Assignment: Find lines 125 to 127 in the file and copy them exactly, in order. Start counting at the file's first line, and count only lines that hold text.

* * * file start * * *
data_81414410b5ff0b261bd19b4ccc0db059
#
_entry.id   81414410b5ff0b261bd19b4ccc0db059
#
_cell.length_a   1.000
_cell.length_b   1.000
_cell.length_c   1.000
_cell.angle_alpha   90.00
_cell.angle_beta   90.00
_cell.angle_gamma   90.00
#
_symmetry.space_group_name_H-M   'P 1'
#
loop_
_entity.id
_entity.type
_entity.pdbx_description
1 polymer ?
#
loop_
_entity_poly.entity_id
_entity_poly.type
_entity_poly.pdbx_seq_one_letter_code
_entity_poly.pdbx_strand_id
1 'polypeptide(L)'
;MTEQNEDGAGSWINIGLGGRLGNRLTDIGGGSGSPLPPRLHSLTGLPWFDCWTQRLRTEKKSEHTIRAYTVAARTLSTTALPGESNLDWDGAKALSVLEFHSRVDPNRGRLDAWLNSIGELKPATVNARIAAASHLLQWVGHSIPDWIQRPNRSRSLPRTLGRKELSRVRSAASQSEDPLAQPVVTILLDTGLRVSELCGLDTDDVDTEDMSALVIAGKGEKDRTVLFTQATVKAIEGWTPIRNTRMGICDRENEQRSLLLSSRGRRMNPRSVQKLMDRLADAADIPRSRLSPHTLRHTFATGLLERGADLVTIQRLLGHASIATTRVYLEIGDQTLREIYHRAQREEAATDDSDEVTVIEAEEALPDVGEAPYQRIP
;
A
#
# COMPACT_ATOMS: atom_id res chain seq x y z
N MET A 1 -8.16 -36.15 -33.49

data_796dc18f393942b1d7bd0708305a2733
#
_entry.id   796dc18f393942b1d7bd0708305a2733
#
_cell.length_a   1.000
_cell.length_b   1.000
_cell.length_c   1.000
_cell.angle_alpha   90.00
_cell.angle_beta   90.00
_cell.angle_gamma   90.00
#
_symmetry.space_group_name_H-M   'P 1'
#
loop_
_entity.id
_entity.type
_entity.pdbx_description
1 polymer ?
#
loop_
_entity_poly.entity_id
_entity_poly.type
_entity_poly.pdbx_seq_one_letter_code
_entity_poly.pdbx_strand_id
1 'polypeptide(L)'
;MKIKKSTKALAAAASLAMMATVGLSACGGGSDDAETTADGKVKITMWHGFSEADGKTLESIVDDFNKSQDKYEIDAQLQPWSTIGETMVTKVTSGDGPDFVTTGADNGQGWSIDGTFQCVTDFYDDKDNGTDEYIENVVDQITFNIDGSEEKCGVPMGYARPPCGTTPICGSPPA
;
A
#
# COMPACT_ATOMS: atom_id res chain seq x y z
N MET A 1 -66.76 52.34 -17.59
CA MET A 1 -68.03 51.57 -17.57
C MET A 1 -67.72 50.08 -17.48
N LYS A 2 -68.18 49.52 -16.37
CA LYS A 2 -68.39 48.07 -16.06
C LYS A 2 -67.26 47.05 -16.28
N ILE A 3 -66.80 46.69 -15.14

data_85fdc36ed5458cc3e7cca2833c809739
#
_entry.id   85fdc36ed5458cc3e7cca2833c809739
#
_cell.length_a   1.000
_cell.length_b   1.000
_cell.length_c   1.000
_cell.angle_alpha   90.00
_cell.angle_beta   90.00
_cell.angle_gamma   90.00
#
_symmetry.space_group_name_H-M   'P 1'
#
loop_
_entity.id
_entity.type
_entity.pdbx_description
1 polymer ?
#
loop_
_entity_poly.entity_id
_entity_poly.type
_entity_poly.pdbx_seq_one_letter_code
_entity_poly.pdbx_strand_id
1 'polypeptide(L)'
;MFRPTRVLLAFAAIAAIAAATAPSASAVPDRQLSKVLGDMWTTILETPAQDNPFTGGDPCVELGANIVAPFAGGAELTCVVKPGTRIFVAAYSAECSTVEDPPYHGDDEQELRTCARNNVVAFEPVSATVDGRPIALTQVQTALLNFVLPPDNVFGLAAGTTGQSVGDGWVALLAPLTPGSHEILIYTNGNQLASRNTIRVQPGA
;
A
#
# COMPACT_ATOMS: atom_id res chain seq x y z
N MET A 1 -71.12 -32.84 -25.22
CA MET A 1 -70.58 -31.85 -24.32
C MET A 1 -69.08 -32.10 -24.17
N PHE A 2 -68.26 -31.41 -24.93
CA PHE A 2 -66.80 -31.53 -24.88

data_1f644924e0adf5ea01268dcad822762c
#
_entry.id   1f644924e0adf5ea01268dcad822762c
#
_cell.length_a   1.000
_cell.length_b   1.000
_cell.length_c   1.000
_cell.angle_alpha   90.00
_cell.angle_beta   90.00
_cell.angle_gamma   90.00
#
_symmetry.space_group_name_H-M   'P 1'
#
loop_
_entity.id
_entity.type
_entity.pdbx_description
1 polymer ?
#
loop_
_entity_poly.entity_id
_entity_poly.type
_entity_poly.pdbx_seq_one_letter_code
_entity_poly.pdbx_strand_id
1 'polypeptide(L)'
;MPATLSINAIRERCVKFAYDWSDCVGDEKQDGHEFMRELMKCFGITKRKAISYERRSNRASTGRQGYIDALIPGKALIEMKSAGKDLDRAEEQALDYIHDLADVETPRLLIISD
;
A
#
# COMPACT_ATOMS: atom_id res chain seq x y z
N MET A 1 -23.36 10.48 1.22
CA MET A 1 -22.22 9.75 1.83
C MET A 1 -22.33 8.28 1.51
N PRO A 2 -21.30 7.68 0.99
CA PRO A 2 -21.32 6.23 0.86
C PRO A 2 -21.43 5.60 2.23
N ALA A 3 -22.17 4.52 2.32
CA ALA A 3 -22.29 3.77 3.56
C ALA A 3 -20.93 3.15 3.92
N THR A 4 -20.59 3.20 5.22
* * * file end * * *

_entity_poly.type
_entity_poly.pdbx_seq_one_letter_code
_entity_poly.pdbx_strand_id